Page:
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Mid-week Message


Where can I go from your spirit? Or where can I flee from your presence? If I ascend to heaven, you are there; if I make my bed in Sheol, you are there. If I take the wings of the morning and settle at the farthest limits of the sea, even there your hand shall lead me, and your right hand shall hold me fast.” - Psalm 139:7-10

The next several weekly messages will be about different ways to pray. The first type of prayer I want to talk about is called The Examen. The Examen is an ancient prayer practice from St. Ignatius of Loyola that involves looking back at your day to notice God’s presence with you. This is a prayer practice that you do everyday in the evening or before bed.

You start by acknowledging God’s presence. Some people like to do that by lighting a candle. Others by finding a particular place to sit. However you become aware of God’s presence, do that. Then you think back on your day in the presence of God. If the day feels jumbled, ask God for clarity. Consider the events of the day with gratitude, from the big events to the smallest details. What were your joys and delights? Savor those moments.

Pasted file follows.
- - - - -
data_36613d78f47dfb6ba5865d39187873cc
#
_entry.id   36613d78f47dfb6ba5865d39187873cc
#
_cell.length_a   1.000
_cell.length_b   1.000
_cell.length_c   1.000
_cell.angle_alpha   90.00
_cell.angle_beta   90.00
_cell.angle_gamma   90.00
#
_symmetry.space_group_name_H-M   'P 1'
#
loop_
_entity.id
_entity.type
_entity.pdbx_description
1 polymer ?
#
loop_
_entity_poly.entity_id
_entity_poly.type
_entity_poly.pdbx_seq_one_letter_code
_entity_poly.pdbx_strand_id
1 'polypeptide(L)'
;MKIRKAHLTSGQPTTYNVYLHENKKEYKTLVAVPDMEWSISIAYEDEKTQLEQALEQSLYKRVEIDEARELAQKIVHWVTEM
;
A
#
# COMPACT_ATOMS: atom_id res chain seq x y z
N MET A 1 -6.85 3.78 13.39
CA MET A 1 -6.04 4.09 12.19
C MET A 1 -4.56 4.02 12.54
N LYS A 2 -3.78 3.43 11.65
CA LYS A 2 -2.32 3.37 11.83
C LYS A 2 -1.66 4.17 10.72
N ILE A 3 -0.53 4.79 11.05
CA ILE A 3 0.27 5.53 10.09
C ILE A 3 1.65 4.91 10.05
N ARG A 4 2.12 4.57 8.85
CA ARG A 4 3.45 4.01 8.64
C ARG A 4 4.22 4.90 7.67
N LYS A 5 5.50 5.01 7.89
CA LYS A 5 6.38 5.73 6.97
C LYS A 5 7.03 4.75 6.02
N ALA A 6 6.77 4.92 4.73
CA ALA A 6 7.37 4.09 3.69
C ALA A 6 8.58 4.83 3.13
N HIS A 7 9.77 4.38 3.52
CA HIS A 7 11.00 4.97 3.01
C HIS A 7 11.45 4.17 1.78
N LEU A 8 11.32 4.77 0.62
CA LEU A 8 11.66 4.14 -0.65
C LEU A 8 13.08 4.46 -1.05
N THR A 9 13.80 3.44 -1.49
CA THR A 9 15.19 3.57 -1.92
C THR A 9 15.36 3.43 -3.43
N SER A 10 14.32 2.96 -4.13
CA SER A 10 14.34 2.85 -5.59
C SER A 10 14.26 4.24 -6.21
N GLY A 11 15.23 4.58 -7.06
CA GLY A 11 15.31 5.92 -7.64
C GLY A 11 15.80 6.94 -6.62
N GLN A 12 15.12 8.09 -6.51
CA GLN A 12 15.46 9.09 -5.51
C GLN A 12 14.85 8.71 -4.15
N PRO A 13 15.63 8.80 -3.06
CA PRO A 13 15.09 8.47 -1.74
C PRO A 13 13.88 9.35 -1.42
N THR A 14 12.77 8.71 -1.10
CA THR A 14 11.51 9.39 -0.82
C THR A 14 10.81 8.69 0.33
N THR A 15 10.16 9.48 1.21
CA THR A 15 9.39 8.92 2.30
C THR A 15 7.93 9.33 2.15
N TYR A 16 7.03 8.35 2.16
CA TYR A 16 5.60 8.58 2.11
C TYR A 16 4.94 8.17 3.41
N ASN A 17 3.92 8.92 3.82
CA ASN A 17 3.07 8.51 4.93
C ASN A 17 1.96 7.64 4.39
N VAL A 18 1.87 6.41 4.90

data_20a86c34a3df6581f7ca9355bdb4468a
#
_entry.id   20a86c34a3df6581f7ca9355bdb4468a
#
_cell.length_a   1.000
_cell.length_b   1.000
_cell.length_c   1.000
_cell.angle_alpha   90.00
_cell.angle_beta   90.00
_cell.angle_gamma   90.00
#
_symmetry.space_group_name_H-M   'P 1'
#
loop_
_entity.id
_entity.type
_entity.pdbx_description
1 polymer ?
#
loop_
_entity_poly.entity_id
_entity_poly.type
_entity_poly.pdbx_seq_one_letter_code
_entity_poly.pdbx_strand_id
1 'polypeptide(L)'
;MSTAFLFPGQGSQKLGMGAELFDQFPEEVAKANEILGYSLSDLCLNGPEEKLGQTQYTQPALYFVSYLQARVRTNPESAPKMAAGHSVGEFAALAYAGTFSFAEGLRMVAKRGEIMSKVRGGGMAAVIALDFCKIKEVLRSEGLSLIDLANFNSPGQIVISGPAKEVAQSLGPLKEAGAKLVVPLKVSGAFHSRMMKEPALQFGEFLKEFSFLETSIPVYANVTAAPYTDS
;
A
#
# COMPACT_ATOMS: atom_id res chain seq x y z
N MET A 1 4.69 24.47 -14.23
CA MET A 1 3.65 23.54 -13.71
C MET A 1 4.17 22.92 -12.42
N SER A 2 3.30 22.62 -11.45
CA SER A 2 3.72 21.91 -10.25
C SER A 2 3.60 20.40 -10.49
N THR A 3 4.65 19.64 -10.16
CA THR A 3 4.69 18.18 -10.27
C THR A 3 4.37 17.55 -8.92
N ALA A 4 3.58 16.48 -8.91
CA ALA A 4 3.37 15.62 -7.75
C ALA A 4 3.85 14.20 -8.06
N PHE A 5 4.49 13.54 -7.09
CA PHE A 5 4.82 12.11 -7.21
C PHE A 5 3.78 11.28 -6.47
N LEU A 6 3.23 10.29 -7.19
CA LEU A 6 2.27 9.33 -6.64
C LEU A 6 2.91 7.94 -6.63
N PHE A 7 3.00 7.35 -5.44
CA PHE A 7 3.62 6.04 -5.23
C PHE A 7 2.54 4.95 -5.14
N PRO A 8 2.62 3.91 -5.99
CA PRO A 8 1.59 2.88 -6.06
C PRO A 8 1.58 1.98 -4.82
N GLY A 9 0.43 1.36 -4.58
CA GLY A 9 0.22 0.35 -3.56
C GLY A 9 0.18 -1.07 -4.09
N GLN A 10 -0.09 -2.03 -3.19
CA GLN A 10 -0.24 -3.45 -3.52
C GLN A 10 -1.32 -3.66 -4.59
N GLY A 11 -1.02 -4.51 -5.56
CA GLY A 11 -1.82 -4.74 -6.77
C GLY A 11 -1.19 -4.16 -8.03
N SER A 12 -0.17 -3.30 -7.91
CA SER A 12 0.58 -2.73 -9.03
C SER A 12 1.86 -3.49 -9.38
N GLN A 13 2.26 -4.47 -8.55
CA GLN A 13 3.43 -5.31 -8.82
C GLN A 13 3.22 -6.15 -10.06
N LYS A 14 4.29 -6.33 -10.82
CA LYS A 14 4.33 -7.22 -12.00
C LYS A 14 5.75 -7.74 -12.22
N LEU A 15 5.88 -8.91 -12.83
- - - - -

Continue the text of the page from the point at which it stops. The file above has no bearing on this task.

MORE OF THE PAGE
As you consider the events of the day, pay attention to your emotions. Often, God communicates to us through our emotions. What emotions did you experience, positive or negative? What is God saying through those feelings? Sometimes we discern sins and faults, which are important to pay attention to. Other times our emotions may lead us to other insights. For example, a feeling of frustration may mean that God wants you to consider a new direction in some area of your life. Or concern about a friend may mean that God is guiding you to reach out to them. Notice what rises to the surface of your thoughts and lift that to God in prayer.

Finally, look ahead to tomorrow. Pray for God’s presence to guide you in the coming day. Notice how you feel about what’s coming. Pray about whatever comes to mind. Ask God for light and hope. Close your prayer time with the Lord’s Prayer. May God bless the time you spend in prayer.

Grace and peace,

Rev. Sarina


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